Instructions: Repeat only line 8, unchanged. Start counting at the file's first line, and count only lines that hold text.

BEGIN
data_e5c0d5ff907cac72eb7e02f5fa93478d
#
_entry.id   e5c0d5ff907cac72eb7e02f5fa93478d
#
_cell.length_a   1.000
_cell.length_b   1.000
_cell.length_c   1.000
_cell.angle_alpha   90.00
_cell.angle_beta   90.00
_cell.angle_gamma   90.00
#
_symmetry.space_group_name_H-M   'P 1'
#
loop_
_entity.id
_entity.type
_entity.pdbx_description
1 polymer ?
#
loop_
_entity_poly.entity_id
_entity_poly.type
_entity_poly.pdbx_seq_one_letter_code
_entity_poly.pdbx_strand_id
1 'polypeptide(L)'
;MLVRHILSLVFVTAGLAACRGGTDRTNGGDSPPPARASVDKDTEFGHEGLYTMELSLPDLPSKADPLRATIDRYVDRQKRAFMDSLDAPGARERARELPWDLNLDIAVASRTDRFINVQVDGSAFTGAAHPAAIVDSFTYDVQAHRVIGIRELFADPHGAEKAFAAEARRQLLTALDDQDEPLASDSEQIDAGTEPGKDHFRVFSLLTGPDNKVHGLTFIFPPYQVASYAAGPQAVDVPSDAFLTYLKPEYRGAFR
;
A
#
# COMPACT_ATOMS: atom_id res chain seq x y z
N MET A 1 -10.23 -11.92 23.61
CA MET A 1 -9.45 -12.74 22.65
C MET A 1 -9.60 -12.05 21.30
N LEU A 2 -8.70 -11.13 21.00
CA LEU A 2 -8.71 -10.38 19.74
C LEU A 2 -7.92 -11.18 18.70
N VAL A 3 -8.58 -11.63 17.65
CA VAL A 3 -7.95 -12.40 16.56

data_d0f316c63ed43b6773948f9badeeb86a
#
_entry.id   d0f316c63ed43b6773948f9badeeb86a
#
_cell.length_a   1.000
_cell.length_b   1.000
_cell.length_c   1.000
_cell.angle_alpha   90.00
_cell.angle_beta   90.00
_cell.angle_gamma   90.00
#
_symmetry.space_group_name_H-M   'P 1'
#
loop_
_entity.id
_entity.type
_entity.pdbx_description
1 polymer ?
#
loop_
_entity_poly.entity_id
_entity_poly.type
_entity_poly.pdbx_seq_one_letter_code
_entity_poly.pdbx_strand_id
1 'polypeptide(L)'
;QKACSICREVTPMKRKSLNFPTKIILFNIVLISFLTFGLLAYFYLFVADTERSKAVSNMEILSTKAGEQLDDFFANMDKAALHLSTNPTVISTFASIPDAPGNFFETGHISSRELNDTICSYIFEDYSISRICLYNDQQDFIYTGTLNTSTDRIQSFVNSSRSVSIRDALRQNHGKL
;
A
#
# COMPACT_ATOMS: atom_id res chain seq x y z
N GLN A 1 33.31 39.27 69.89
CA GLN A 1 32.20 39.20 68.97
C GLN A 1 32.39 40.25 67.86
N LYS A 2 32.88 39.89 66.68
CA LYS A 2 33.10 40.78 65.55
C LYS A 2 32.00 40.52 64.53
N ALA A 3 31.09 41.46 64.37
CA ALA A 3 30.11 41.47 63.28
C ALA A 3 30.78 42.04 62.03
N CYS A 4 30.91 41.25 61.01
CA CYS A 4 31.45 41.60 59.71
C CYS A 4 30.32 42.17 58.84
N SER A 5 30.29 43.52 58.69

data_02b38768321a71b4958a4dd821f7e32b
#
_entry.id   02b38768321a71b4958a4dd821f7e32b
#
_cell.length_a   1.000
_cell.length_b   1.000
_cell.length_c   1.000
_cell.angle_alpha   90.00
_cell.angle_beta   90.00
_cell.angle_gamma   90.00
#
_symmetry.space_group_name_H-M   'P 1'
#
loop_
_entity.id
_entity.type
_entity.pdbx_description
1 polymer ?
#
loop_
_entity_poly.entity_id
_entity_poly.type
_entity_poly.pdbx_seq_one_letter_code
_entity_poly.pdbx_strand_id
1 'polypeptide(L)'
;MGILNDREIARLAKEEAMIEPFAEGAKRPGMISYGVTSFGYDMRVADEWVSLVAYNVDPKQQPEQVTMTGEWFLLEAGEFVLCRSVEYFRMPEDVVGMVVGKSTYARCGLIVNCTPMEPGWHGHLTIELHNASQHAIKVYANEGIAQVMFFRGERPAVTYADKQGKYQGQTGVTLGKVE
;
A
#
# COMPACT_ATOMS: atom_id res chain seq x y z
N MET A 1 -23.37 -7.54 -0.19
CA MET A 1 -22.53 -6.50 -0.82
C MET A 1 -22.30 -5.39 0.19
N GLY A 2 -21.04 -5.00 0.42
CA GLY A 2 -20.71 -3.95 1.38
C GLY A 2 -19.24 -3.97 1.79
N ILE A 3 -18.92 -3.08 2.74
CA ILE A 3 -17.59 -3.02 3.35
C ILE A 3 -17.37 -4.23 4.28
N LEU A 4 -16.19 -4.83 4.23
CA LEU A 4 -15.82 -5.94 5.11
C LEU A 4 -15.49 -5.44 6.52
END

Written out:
_cell.angle_alpha   90.00